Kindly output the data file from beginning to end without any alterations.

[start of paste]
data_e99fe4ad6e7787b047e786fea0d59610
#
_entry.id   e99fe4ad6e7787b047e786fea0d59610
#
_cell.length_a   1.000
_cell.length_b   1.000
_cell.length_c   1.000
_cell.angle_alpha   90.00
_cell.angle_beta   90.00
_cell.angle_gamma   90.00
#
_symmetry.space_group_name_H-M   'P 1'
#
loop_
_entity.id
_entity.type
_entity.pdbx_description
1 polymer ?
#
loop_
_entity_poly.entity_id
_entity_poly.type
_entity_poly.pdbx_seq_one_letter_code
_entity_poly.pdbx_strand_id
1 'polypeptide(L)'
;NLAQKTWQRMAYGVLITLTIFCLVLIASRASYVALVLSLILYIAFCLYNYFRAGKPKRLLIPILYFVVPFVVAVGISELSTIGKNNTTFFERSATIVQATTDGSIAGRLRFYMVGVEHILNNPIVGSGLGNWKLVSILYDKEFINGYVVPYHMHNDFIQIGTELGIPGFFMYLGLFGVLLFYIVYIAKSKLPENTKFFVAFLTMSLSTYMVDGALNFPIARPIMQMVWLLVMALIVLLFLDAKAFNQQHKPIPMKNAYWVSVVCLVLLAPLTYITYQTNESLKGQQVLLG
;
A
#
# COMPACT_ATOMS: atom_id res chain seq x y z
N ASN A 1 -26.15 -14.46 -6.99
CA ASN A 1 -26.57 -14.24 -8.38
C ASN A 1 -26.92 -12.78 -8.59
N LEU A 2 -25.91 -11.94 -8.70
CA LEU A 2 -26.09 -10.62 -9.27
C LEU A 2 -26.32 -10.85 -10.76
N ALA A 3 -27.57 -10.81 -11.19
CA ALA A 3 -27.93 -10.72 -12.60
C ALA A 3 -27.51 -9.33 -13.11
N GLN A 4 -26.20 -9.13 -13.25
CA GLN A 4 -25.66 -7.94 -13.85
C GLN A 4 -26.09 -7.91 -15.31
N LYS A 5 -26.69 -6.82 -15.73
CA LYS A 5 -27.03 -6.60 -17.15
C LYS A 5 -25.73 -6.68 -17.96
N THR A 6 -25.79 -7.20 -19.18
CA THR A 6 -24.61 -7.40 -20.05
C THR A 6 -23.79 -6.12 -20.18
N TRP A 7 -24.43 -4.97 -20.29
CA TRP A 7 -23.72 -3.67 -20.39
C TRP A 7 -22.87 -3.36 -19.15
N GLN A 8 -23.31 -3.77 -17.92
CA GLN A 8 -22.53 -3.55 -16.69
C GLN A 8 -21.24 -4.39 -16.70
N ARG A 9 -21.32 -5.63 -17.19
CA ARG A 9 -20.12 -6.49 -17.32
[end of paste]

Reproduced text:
data_e99fe4ad6e7787b047e786fea0d59610
#
_entry.id   e99fe4ad6e7787b047e786fea0d59610
#
_cell.length_a   1.000
_cell.length_b   1.000
_cell.length_c   1.000
_cell.angle_alpha   90.00
_cell.angle_beta   90.00
_cell.angle_gamma   90.00
#
_symmetry.space_group_name_H-M   'P 1'
#
loop_
_entity.id
_entity.type
_entity.pdbx_description
1 polymer ?
#
loop_
_entity_poly.entity_id
_entity_poly.type
_entity_poly.pdbx_seq_one_letter_code
_entity_poly.pdbx_strand_id
1 'polypeptide(L)'
;NLAQKTWQRMAYGVLITLTIFCLVLIASRASYVALVLSLILYIAFCLYNYFRAGKPKRLLIPILYFVVPFVVAVGISELSTIGKNNTTFFERSATIVQATTDGSIAGRLRFYMVGVEHILNNPIVGSGLGNWKLVSILYDKEFINGYVVPYHMHNDFIQIGTELGIPGFFMYLGLFGVLLFYIVYIAKSKLPENTKFFVAFLTMSLSTYMVDGALNFPIARPIMQMVWLLVMALIVLLFLDAKAFNQQHKPIPMKNAYWVSVVCLVLLAPLTYITYQTNESLKGQQVLLG
;
A
#
# COMPACT_ATOMS: atom_id res chain seq x y z
N ASN A 1 -26.15 -14.46 -6.99
CA ASN A 1 -26.57 -14.24 -8.38
C ASN A 1 -26.92 -12.78 -8.59
N LEU A 2 -25.91 -11.94 -8.70
CA LEU A 2 -26.09 -10.62 -9.27
C LEU A 2 -26.32 -10.85 -10.76
N ALA A 3 -27.57 -10.81 -11.19
CA ALA A 3 -27.93 -10.72 -12.60
C ALA A 3 -27.51 -9.33 -13.11
N GLN A 4 -26.20 -9.13 -13.25
CA GLN A 4 -25.66 -7.94 -13.85
C GLN A 4 -26.09 -7.91 -15.31
N LYS A 5 -26.69 -6.82 -15.73
CA LYS A 5 -27.03 -6.60 -17.15
C LYS A 5 -25.73 -6.68 -17.96
N THR A 6 -25.79 -7.20 -19.18
CA THR A 6 -24.61 -7.40 -20.05
C THR A 6 -23.79 -6.12 -20.18
N TRP A 7 -24.43 -4.97 -20.29
CA TRP A 7 -23.72 -3.67 -20.39
C TRP A 7 -22.87 -3.36 -19.15
N GLN A 8 -23.31 -3.77 -17.92
CA GLN A 8 -22.53 -3.55 -16.69
C GLN A 8 -21.24 -4.39 -16.70
N ARG A 9 -21.32 -5.63 -17.19
CA ARG A 9 -20.12 -6.49 -17.32